18 While it is true that there was no Moroccan revolution in the sense of an overthrowing of the political regime and in particular of its monarchy, there were still popular revolts which responded to the same watchwords as in most other countries of the Maghreb. Also, it is evident that the new Moroccan Constitution primarily owes its fortune, the haste with which it promulgated its referendum, to the corresponding existence of demonstrations in Morocco (particularly in Casablanca by the so-called February 20 movement ) as well as in other countries touched by the “Spring.” In other words, and even if the Alaouite dynasty still prefers to deny it, the constitutional change was indeed provoked, aided, or guided by the street.  We shall not, however, review here the set of new constitutional provisions (proclaimed freedoms, royal, parliamentary, or governmental prerogatives, the place for justice and in particular for the new Constitutional Court, etc.) or their implementation. Numerous articles (and even whole books) already exist that do so.  We will instead examine the manner in which the constituant sought to advance the theory of the separation of powers, since, unlike in preceding Springs (Tunisian and Egyptian), the phrase “separation of powers” is quite present in the new Basic Law and is explicitly demanded.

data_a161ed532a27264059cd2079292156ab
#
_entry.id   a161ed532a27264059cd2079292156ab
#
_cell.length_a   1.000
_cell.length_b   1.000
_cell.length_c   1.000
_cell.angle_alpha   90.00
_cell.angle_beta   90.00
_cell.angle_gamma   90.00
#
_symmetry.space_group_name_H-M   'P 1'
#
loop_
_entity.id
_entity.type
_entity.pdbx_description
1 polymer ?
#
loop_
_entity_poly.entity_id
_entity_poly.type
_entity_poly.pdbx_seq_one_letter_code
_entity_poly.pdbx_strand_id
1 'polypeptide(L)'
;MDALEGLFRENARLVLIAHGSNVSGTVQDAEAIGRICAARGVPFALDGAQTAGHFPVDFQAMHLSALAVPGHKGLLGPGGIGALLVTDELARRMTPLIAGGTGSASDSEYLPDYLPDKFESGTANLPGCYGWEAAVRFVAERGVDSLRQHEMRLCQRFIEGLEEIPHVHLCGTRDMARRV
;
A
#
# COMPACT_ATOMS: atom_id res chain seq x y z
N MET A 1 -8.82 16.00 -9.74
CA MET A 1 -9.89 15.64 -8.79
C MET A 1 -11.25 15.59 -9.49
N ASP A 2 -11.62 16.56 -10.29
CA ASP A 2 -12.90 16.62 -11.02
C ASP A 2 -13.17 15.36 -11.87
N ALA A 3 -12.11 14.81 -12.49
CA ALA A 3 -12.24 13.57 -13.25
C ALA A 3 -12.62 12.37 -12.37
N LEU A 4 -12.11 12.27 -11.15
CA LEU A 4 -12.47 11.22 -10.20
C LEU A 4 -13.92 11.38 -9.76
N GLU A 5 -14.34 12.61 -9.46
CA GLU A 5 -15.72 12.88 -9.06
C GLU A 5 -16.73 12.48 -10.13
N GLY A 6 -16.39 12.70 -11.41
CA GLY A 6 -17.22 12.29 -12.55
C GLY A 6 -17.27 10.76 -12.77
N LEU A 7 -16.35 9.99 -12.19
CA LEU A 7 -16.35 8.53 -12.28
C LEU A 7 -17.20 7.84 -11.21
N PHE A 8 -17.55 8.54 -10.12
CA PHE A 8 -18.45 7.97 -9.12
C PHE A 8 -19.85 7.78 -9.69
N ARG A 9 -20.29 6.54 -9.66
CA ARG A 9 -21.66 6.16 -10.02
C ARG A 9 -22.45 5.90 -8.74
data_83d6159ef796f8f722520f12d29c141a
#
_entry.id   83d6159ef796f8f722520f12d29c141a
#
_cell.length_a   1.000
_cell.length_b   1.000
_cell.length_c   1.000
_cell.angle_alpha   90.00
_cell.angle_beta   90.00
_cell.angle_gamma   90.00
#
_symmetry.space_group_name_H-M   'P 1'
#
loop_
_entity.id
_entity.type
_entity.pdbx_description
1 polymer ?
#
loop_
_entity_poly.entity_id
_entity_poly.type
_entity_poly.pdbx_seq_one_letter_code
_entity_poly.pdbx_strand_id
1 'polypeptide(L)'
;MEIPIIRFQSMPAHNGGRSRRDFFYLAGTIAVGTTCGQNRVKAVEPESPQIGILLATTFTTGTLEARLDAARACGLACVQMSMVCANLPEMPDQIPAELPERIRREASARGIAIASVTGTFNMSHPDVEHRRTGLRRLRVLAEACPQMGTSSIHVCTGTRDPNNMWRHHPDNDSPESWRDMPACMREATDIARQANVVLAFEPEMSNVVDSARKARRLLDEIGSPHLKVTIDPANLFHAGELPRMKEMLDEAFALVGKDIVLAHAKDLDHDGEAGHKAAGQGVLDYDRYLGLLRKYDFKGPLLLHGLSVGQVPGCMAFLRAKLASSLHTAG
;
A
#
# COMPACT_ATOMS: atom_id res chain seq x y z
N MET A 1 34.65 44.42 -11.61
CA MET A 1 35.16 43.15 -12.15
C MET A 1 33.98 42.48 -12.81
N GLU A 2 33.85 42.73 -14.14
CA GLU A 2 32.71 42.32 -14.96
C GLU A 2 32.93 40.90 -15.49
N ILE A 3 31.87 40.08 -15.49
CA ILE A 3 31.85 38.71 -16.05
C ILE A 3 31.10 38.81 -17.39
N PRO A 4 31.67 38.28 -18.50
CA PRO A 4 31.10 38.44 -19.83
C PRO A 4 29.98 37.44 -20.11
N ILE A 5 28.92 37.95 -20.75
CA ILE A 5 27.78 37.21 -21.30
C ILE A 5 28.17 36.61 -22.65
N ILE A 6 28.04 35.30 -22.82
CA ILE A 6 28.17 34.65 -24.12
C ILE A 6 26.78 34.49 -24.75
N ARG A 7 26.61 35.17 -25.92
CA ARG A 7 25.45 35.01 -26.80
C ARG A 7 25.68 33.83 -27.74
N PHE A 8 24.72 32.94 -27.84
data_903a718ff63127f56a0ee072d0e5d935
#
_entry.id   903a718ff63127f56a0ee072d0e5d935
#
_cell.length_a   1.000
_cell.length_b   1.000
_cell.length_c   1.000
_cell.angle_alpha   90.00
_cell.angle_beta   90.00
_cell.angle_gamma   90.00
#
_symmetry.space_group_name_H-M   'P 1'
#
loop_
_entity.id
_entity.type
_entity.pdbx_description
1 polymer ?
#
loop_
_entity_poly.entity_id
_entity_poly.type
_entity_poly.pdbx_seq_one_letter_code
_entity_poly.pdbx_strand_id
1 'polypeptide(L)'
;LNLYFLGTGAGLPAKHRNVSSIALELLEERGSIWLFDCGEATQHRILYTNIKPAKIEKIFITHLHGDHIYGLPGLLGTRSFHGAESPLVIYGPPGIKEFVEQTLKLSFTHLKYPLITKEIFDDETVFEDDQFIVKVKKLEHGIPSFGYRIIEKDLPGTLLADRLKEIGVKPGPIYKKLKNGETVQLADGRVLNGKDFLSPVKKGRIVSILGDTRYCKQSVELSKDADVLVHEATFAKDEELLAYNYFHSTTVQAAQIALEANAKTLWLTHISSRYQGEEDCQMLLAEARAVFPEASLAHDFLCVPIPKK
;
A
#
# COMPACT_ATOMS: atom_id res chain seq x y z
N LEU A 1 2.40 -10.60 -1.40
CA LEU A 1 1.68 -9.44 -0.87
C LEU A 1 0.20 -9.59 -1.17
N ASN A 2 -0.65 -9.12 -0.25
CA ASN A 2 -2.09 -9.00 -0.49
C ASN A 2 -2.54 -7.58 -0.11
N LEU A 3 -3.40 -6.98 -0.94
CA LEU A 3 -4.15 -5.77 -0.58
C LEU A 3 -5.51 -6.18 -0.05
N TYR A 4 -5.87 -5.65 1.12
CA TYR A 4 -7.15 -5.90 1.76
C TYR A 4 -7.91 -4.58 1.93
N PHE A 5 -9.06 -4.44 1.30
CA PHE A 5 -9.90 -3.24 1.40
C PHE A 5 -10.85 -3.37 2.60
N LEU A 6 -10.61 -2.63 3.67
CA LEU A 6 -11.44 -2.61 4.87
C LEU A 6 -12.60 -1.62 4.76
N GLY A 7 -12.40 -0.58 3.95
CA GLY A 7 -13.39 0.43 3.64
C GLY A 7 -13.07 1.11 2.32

19 Already, in 1959, Mohamed V confirmed his willingness to construct a constitutional monarchy “based on the separation of powers.”  In 1963, the Constitutional Council (decision dating to December 31) also indicated that it was a question of “the founding of the Constitution.” Nonetheless in practice, particularly during the period called Hassanian, the powers were confused, and moreover assumed by the monarch. In doing so, upon his accession to the throne on July 30, 1999, His Majesty Mohammed VI reaffirmed a wish to reinforce “the public liberties and rights of man, the separation of powers, the balance between them, and the independence of everyone.” But this theory was only formally constitutionalized in 2011. Thus, the very text of the new Constitution employs the expression and implements specialization and independence. It then follows, according to Article 1: “The constitutional regime of the kingdom is founded on the separation, balance, and collaboration of powers.” Even if one knows that it is paradoxical to both separate and allow collaboration between powers, note the importance of this formulation. Title VI, entitled “Relationships between the powers,” attests to the importance of their distinct and not concentrated existence. Article 19 of the old Constitution rendered all separation impossible, “all the powers [issuing] in fact from the commandery of believers, and thus from the king.”  If we add to that the fact (art. 47) that henceforth the head of government, which is finally meant to be distinguished from the royal executive (at least formally), will be chosen as a function of a representative criteria—that is, according to the results of elections in the Lower Chamber—it is manifest that a de-concentration of royal powers is operating here. In this sense, outside of a state of emergency (art. 59), which we unfortunately know is sometimes more ordinary than exceptional, parliamentary power is particularly maintained on the legislative plane concurrently with the royal and governmental executive. This means that the government could dissolve the Lower Chamber (art. 104). To this, we must add a willingness to maintain the independence of the Court (Title VII, art. 107 to 128) which is not an authority but is clearly labelled an “independent power.”  Furthermore, Morocco is the only state in the Maghrebi Springs to have dared proclaim a vertical separation of powers. Indeed, we cannot omit that the separation of powers is conceived not only in a horizontal manner (between the holders of national political power) but also in a vertical manner (that is, between the administrations, the collectives, and the capital). On this point, Morocco appears as a militant and undeniably pioneering figure. The “advanced regionalization” it claims to implement, particularly for improving the question of the Western Sahara, by offering a priori more independence and solidarity of the different national regions, must be seen as exemplary (Title IX). Nonetheless, it is evident that “the Sharifian nature” of this power continues to create a “confusion of powers, spiritual and temporal, damaging to all attempts at re-equilibration.”  Clearly, the king remains the pivot-point of the regime: he is the head of the so-called independent councils, such as that of justice (art. 113 ff.); he presides over the Council of Ministers (art. 48); he names many authorities (Title III); he may dissolve or depose just as many, and without opposition since he is sacrosanct; by Article 65, he opens sessions of Parliament, and it is hard to imagine that he will act, in this instance, as a British-type monarch reading scrupulously and without any autonomy the discourses and propositions prepared by his government. De facto, it is a rationalization of Parliament that is expressed here, rather than a revalidation.  Even if Morocco follows up its “parliamentary transformation,” one still could not write of it that, in this respect, the king reigns there but does not govern. Its “separation of powers” was, to our mind, an additional “label” on a statement addressed, essentially, to the West.